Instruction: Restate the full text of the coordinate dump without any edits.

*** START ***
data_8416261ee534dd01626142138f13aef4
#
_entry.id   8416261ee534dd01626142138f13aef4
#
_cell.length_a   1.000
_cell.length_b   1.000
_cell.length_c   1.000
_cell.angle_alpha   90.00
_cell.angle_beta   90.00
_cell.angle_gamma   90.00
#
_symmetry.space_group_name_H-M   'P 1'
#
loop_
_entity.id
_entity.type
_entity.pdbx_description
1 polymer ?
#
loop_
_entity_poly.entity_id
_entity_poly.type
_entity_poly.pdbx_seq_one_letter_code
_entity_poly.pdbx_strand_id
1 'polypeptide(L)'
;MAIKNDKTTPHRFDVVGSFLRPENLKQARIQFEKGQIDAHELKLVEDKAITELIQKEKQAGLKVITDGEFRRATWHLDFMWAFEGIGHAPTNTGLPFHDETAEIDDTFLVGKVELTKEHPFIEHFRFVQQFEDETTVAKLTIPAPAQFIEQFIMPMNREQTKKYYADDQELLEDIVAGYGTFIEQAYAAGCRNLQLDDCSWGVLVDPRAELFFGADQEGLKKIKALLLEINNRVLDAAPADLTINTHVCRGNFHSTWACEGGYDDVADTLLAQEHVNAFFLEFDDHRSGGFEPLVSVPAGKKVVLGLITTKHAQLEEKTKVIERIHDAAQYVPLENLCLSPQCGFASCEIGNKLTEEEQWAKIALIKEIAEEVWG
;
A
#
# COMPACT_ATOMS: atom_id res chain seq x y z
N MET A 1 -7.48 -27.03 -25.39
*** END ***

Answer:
data_8416261ee534dd01626142138f13aef4
#
_entry.id   8416261ee534dd01626142138f13aef4
#
_cell.length_a   1.000
_cell.length_b   1.000
_cell.length_c   1.000
_cell.angle_alpha   90.00
_cell.angle_beta   90.00
_cell.angle_gamma   90.00
#
_symmetry.space_group_name_H-M   'P 1'
#
loop_
_entity.id
_entity.type
_entity.pdbx_description
1 polymer ?
#
loop_
_entity_poly.entity_id
_entity_poly.type
_entity_poly.pdbx_seq_one_letter_code
_entity_poly.pdbx_strand_id
1 'polypeptide(L)'
;MAIKNDKTTPHRFDVVGSFLRPENLKQARIQFEKGQIDAHELKLVEDKAITELIQKEKQAGLKVITDGEFRRATWHLDFMWAFEGIGHAPTNTGLPFHDETAEIDDTFLVGKVELTKEHPFIEHFRFVQQFEDETTVAKLTIPAPAQFIEQFIMPMNREQTKKYYADDQELLEDIVAGYGTFIEQAYAAGCRNLQLDDCSWGVLVDPRAELFFGADQEGLKKIKALLLEINNRVLDAAPADLTINTHVCRGNFHSTWACEGGYDDVADTLLAQEHVNAFFLEFDDHRSGGFEPLVSVPAGKKVVLGLITTKHAQLEEKTKVIERIHDAAQYVPLENLCLSPQCGFASCEIGNKLTEEEQWAKIALIKEIAEEVWG
;
A
#
# COMPACT_ATOMS: atom_id res chain seq x y z
N MET A 1 -7.48 -27.03 -25.39